Are you a workaholic who remains in the office or work at home past 10, 11, even midnight to finish various tasks for the following day. For what reason? Truly, does anyone really care? Is it that critical for your firm, college, or place of business to have what you are working on first thing the next day—without which everything would cease and gridlock would ensue? Perhaps your dedication is just an escape, as an excuse not to attend to other matters. Or are you trying to please an insensitive boss who lacks wisdom pressuring you to do more than your job requires so he/she looks good? Give me—no, yourself—a break. Please! I worked long enough in corporations and I have observed first hand that 99 percent of the time what was stated to be most critical and needed ASAP, never was even made use of until days later, if that soon.

There is always tomorrow! Nothing is that important that one needs to spend night after night whiling away precious hours. That is downright foolish! You are giving your life away! So give yourself a cut off time; say 7 or 8 PM, at the latest, and get away from work. Read a book, listen to music, study the Bible, call someone who is ill and tell them a joke, or hug your wife or husband. Relax and get a good night sleep. You'll be far healthier, and calmer, and everything will get done at its proper time.

How do we know this from the Bible? Let’s look at Lesson 3—the psychological counterpart—and answer it there.

Lesson 3: Toss out Ritalin, Xanax or other anti-anxiety drug you take.

Are you constantly worrying about all that is left undone? Do you feel guilty about having 15 minutes of free time; that you're driven to spend it finishing a task, catching up on reading, washing the dishes, checking your email? Well, stop worrying this instant! Life is difficult enough doing what is necessary, let alone worrying about minor issues, most of which merely clutter up your brain with useless information, when sitting quietly and trying to relax. (Indeed, when learning a skill, it is the inactive times--the in-between times--between sessions that integrates what you have learned and makes it part of you.) Learn these two important lessons from Creation.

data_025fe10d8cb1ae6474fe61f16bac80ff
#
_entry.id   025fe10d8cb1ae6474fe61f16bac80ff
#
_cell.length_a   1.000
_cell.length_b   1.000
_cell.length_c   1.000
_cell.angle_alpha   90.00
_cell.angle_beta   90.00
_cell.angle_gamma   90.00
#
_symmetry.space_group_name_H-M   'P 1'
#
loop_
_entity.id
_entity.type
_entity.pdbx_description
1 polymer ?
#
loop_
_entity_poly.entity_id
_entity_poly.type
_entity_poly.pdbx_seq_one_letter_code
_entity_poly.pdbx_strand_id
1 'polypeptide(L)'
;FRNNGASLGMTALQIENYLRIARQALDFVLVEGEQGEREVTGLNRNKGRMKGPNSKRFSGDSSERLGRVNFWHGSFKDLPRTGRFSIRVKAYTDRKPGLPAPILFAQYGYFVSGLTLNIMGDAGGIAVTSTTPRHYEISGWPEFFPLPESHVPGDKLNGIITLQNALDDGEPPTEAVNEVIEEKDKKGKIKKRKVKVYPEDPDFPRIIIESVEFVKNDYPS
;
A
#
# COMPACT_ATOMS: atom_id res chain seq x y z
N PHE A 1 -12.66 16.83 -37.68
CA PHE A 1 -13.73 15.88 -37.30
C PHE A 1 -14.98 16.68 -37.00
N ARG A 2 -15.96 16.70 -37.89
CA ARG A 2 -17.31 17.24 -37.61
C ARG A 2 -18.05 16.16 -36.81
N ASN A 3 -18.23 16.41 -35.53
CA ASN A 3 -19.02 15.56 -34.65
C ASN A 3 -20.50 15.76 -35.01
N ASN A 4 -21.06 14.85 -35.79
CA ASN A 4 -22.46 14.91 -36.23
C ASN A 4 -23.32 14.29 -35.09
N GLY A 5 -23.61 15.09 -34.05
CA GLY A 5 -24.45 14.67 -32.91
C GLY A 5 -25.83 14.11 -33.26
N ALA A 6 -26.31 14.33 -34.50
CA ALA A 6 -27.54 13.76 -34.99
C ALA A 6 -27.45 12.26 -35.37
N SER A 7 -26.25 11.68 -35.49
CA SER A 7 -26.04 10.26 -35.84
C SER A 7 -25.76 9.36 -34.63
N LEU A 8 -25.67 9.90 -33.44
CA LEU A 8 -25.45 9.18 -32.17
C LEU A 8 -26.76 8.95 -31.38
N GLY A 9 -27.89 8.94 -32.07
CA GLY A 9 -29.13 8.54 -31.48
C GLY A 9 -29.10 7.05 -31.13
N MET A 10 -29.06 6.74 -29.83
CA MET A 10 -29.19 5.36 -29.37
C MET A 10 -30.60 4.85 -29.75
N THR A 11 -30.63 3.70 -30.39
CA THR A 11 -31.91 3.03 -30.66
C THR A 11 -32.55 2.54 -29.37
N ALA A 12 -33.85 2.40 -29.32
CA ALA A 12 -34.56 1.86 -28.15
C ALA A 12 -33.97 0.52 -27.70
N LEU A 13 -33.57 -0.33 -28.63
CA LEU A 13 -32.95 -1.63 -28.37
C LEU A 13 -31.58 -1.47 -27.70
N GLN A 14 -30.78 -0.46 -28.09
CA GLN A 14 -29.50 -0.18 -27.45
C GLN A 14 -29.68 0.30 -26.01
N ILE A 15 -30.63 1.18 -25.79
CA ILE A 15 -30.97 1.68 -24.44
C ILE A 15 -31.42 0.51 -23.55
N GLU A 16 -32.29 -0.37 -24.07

Explanation: My former wife, Jan, must get credit for these 2 insights. We were trying to figure out why God did not say "It was good" on the Second Day after He made the firmament (heaven) to separate the waters. Certain there +must be a reason, 1 came up with the idea that only when God created content would He evaluate it, while when creating structure or form He would not. But that theory was complex, required too many questionable assumptions that on the whole did not feel right or fit together. Jan then suggested a much simpler explanation: God did not say "It was good" simply because He did NOT finish that particular "task" of creation on Day 2! Accordingly, it was premature for Him to evaluate His work!

That made immediate sense to me—for as I often assert, the simple solution is almost always the best solution. And therein lies Lessons Two and Three. God waited until the Third Day to gather together the waters below the firmament and create dry land—which He called "earth." Only then, when God finished with that particular task, did he evaluate it and say "It was good. "

Now if God, Himself, was not in a hurry to finish such an immense task as creating the structure for our universe, certainly nothing we do, however important we think or are told it is, necessitates spending all day and night to our own detriment to complete! Indeed, during the latter half of Day 3 God created "the herb yielding seed, the grass, and the seed of fruit trees after their kind. Only then, when He was done did He state, "It was good."—for the second time that day!(Genesis 1:12)


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The probability of life beginning by accident is comparable to the prob-ability of the Unabridged Dictionary resulting from an explosion in a printing factory.

Dr. Earl Conklin
Princeton University Biologist

Articles in Steve's Page are designed to get one to think critically; to look beyond the superficial and the obvious. Why not spend 20-30 minutes or so, with a loved one if possible, examining the idea in question and discussing possibilities and alternatives. See whether you agree with the author. (There are no right answers, just opinions.) Readers who feel columns would be of value to another are free to copy it and/or send it on.

©2012 Steve Rosner